Editor’s note: This just in from the National Shooting Sports Foundation:
The decision to settle in the Soto v. Bushmaster case was not made by a member of the firearms industry. The settlement was reached between the plaintiffs and the various insurance carriers that held policies with Remington Outdoor Company (ROC), which effectively no longer exists.
As part of bankruptcy court proceedings, the assets of ROC were sold at auction in September of 2020. Remington Outdoor Company, which owned the Bushmaster brand, effectively ceased to exist as a going concern. The lawsuit, however, continued against the estate of the Remington Outdoor Company, essentially ROC’s insurers and their insurance policies in effect at the time.
The settlement also does not alter the fundamental facts of the case. The plaintiffs never produced any evidence that Bushmaster advertising had any bearing or influence over Nancy Lanza’s decision to legally purchase a Bushmaster rifle, nor on the decision of murderer Adam Lanza to steal that rifle, kill his mother in her sleep, and go on to commit the rest of his horrendous crimes. We renew our sincere sympathy for the victims of this unspeakable tragedy and all victims of violence committed through the misusing of any firearm. But the fact remains that modern sporting rifles are the most popular rifle in America with over 20 million sold to law abiding Americans and rifles, of any kind, are exceedingly rarely used in crime.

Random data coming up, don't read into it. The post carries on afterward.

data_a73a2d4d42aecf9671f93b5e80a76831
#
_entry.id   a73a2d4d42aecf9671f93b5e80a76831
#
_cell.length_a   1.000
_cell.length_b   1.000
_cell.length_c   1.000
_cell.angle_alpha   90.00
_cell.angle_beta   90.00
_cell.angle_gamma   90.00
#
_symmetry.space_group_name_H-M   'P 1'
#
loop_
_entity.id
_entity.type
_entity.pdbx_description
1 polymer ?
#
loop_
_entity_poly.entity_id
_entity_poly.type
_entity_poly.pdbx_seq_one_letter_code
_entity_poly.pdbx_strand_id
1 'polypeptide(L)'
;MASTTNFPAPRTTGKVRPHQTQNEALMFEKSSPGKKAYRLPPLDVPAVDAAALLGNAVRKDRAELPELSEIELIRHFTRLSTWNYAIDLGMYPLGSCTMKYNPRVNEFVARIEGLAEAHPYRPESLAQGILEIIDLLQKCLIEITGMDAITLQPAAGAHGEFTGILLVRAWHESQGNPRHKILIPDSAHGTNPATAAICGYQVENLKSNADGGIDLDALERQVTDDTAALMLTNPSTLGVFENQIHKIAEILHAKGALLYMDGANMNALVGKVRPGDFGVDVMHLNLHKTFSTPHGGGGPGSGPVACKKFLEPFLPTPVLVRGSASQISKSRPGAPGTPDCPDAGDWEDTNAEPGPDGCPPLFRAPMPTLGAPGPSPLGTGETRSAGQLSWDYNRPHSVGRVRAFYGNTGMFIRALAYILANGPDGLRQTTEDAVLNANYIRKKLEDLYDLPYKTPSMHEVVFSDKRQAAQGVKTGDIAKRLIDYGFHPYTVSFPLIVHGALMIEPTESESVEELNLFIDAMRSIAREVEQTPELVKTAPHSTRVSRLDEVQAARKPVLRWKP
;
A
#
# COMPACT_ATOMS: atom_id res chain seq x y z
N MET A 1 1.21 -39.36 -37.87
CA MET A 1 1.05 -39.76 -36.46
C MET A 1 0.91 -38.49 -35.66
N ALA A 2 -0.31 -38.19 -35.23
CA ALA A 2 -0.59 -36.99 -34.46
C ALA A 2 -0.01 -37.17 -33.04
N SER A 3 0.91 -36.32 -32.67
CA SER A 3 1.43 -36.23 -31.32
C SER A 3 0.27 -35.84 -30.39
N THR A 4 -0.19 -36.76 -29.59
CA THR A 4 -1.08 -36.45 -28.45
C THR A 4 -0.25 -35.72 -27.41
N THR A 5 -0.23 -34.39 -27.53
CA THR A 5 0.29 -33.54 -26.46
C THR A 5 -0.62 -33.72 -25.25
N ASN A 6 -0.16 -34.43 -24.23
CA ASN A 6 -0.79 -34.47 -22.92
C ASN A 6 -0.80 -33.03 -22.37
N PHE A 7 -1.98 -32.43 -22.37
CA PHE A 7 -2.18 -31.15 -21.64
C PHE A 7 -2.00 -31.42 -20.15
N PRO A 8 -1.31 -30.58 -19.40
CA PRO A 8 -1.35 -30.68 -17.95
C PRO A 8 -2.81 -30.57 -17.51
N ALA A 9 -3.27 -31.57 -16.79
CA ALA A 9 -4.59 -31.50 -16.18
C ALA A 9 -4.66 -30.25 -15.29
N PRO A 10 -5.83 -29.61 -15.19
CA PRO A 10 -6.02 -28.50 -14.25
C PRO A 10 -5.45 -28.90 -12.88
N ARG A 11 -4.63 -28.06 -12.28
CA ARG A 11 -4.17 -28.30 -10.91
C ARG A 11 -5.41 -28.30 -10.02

The Connecticut Supreme Court wrote in its Soto v. Bushmaster (4-3) opinion, “[T]he plaintiffs allege that the defendants’ wrongful advertising magnified the lethality of the Sandy Hook massacre by inspiring Lanza or causing him to select a more efficiently deadly weapon for his attack. Proving such a causal link at trial may prove to be a Herculean task.” NSSF believes the Court incorrectly allowed this one claim to go forward to discovery. We remain confident ROC would have prevailed if this case proceeded to trial.
Finally, this settlement orchestrated by insurance companies has no impact on the strength and efficacy of the Protection of Lawful Commerce in Arms Act (PLCAA), which remains the law of the land. PLCAA will continue to block baseless lawsuits that attempt to blame lawful industry companies for the criminal acts of third parties.
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